Symbols at the end of waveclip?


First off, since I updated to 6.06 my manual’s gone missing. But I wouldn’t know what to look for anyway, so I thought this would be more efficent way:

My client sent me some vocal tracks to mix into an existing project. Every detail of the wav (samplerate, bit-depth, algorithm…) seems fine except for the origin time (recorded in studio one I presume) When I import them to pool and insert to project there’s two unkown sybols at the end of clips. A quarter note symbol and a wave symbol. What do those mean?

They are there for something significant since all the wav-files are too long, they don’t fit the tempo at all, but they sure fit the pitch. I think I’m supposed to make a few clicks here and there, but I don’t know where. Any ideas?

Maybe you should take a Cubase course before taking on any “clients”, especially if you can’t even locate the pdf. :confused:


Yes. My bad. Should’ve seen the relevance in clientworthiness and pdf-searching never mention memorizing the manual once it’s been found. My apologies.

Since you want to get sarcastic, saying you have a client infers you are a professional. No pro would take on a client before having at least a rudimentary grasp of his tools. The questions you ask are basic and the answers are in the manual which is easily found via multiple methods even if the links via Help are broken. That you can’t even figure out that simple task speaks volumes and if I were your “clients” I’d run as fast as I could to someone who could handle the job “professionally”.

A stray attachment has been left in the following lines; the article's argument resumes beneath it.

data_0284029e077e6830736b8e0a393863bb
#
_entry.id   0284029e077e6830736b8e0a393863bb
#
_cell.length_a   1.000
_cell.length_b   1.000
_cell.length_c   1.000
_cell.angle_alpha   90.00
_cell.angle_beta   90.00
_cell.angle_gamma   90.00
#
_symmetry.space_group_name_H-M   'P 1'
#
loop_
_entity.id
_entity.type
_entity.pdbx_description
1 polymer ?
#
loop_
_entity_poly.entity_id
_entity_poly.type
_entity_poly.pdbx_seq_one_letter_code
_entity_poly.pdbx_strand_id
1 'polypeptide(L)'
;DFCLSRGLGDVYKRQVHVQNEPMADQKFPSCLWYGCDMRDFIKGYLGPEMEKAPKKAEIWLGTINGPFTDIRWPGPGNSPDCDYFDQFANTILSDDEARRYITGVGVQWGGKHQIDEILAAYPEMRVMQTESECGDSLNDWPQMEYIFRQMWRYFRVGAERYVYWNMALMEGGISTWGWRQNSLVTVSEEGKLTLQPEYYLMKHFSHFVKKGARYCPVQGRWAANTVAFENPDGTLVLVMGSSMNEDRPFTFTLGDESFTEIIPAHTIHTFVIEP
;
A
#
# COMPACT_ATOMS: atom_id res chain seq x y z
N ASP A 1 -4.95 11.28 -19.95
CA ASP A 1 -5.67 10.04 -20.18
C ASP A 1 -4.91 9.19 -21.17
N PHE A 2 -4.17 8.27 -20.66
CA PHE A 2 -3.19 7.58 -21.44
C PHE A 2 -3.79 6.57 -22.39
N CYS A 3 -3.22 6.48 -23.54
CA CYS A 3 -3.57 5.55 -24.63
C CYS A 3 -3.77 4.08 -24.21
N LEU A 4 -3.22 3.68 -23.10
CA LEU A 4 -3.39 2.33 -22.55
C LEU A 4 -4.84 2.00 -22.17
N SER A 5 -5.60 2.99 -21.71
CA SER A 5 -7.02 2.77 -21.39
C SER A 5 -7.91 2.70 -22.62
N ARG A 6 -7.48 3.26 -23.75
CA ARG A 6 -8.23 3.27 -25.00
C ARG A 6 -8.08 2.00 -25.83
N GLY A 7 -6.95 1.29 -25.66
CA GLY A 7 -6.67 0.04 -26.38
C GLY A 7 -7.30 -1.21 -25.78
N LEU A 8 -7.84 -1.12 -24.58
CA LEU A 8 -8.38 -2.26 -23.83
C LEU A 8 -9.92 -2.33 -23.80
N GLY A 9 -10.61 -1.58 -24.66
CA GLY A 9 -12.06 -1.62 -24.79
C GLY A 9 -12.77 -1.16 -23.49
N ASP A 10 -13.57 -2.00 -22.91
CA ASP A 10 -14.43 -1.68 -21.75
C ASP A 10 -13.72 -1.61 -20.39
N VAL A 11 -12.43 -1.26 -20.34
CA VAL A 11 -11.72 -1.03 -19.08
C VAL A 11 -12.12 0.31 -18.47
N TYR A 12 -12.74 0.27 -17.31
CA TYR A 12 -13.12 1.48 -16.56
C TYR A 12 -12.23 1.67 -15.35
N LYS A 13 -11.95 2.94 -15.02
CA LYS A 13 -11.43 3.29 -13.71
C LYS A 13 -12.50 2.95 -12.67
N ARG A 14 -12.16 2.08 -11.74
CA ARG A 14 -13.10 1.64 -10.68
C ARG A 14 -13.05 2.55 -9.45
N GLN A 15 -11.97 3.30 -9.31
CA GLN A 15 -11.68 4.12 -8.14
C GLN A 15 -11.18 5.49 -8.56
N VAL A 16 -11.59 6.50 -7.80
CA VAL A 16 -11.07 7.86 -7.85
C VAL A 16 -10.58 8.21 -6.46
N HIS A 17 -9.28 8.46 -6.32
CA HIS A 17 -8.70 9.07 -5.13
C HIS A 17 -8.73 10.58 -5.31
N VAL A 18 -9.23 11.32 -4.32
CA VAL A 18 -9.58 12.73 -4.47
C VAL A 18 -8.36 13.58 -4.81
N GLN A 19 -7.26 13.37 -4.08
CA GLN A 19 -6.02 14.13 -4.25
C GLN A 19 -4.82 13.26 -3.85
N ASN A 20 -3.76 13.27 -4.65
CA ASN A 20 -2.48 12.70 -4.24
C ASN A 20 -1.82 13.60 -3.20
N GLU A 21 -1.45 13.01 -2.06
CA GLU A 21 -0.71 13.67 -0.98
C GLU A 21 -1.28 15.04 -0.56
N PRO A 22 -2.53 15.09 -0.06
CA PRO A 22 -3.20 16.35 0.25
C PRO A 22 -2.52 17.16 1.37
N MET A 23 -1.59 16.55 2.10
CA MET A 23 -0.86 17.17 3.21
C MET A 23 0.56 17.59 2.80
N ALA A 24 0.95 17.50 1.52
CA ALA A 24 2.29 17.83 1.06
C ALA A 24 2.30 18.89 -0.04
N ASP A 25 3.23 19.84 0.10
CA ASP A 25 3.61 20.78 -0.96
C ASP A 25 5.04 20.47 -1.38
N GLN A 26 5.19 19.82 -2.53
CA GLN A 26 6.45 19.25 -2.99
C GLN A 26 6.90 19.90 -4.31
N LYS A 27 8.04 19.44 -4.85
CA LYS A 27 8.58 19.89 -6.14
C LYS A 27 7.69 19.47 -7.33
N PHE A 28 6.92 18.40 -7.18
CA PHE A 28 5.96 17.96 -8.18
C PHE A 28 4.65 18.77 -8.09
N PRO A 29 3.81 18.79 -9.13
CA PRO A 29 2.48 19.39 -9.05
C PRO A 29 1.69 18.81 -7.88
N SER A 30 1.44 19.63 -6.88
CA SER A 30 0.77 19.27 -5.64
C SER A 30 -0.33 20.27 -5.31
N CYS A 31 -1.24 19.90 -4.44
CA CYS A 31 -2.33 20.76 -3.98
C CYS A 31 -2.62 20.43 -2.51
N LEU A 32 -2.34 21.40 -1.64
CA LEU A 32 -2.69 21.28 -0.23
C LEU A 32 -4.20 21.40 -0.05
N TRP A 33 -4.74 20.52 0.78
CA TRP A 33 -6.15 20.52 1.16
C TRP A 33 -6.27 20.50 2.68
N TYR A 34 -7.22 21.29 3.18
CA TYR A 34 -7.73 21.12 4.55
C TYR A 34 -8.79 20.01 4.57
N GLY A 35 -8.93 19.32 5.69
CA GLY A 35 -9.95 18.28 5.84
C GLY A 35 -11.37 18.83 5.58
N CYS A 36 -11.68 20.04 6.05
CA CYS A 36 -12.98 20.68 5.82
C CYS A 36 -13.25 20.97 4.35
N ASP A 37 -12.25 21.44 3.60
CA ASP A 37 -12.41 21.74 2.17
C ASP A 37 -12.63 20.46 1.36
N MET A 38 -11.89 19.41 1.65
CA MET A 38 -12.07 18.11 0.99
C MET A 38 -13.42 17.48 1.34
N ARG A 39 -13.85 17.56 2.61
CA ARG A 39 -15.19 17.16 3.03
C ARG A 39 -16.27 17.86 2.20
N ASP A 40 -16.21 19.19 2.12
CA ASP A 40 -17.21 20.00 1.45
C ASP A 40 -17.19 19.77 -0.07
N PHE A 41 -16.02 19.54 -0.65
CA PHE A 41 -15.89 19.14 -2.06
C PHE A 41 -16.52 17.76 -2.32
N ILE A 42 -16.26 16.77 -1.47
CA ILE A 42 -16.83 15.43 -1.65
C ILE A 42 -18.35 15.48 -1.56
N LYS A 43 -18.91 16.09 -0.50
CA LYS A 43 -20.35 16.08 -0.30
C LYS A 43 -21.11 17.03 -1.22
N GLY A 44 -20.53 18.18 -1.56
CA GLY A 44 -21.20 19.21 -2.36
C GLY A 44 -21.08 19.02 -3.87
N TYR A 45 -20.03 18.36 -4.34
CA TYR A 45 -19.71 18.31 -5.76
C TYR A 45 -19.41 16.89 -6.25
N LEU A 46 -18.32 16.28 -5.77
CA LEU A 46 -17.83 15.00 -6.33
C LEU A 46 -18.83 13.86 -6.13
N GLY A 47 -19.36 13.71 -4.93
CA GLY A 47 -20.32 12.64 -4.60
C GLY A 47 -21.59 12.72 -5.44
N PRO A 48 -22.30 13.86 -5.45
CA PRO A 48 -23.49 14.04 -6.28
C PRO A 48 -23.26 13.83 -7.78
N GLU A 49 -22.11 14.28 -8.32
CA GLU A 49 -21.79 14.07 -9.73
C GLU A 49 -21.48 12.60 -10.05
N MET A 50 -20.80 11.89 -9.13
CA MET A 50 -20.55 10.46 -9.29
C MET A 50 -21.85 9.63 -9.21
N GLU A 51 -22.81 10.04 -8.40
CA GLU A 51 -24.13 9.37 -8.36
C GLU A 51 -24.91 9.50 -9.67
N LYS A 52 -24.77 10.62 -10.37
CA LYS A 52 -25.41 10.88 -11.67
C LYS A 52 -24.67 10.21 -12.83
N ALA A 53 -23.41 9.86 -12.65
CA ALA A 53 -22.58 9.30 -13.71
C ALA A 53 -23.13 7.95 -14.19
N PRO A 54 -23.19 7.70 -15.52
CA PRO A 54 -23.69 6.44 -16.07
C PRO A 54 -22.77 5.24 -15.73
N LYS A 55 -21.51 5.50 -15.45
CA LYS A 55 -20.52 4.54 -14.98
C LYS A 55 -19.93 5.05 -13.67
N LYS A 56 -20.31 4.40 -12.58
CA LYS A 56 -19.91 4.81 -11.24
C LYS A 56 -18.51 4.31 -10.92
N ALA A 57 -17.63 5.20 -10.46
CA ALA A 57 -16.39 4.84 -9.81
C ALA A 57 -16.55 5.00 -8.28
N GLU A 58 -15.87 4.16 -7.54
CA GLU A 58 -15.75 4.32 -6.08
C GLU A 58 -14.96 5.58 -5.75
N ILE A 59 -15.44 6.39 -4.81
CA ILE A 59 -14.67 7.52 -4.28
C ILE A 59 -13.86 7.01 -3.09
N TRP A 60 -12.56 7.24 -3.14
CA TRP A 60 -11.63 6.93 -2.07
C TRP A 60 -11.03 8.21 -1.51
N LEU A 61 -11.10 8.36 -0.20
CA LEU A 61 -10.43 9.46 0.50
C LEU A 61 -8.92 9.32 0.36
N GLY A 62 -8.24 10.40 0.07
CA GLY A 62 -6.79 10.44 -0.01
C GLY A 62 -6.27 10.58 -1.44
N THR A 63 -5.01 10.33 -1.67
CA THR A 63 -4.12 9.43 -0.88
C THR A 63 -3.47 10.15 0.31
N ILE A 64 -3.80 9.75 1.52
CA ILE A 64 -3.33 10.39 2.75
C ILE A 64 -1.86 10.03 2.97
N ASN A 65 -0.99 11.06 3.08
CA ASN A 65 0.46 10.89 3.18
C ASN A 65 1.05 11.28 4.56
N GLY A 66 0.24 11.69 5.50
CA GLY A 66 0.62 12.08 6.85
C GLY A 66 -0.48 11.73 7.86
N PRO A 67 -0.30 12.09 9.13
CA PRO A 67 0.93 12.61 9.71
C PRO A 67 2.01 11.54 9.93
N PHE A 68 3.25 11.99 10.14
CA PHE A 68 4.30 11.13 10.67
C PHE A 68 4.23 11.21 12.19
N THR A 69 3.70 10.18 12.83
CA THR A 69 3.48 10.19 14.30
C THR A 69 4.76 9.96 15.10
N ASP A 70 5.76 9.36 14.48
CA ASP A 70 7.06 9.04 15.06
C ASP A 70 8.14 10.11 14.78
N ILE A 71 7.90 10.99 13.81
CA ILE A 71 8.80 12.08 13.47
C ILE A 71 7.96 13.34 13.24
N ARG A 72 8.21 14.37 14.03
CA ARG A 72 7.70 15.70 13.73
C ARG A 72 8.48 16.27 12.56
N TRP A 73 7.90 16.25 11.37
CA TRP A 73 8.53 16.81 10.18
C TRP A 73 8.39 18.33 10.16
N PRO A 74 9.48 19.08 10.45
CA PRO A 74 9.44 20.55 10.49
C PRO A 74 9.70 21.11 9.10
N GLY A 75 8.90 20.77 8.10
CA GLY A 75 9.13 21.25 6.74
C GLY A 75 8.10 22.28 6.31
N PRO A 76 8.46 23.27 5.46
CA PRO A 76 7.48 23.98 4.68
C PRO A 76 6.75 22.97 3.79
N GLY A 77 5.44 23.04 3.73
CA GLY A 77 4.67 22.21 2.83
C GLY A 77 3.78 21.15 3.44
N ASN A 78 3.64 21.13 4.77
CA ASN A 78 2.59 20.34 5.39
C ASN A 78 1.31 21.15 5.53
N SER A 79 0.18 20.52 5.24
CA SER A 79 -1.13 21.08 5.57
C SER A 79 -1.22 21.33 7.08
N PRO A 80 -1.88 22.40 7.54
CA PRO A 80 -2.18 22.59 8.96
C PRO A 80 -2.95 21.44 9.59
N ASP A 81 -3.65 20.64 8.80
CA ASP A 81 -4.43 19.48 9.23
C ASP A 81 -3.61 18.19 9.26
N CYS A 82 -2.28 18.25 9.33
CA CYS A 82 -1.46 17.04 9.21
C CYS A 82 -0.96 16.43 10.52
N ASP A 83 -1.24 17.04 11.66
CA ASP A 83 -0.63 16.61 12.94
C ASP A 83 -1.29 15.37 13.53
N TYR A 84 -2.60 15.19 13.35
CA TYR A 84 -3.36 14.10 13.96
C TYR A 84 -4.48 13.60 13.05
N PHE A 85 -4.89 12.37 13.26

I could be wrong, and will doubtlessly be corrected/admonished if so, but I’m not a professional so here is my free take: I believe the symbols you reference mean that a> the clip has been “stretched” to fit its current space (this would be the “wave” symbol) and b> it has also been transposed/pitch corrected (the “note” symbol). (b) is probably a function of (a) in that, if it’s an audio clip and it’s been stretched (or squished) (a) then some amount of (b) is going to have to logically occur or else it’s going to sound different – eg, like playing a 33 record at 45 speed it would sound higher in pitch unless some correction is made to the audio. This seems likely based on your description of the clip in question, which sounds like maybe it was not the same length as the other clips you had in your project already.

In short, they’re not so much signs of something that needs to be done as something that’s been done already. Whether or not you need to do something else is up to you I suppose, as in my non-professional situation I’ve never had a need to do any time-stretching and stuff so I can’t say what else you might be in for.

Good luck.

Cheers! I also noticed the effects, that it’s been stretched, but no sing of what caused it. But I thought it had something to do with musical-linear editing. Toggling the switch on the track did nothing but switching the playback “musical mode” off in wave editor did the trick.

…And immortal. I’m way too busy doing work to learn all the knobs and what nots. :wink: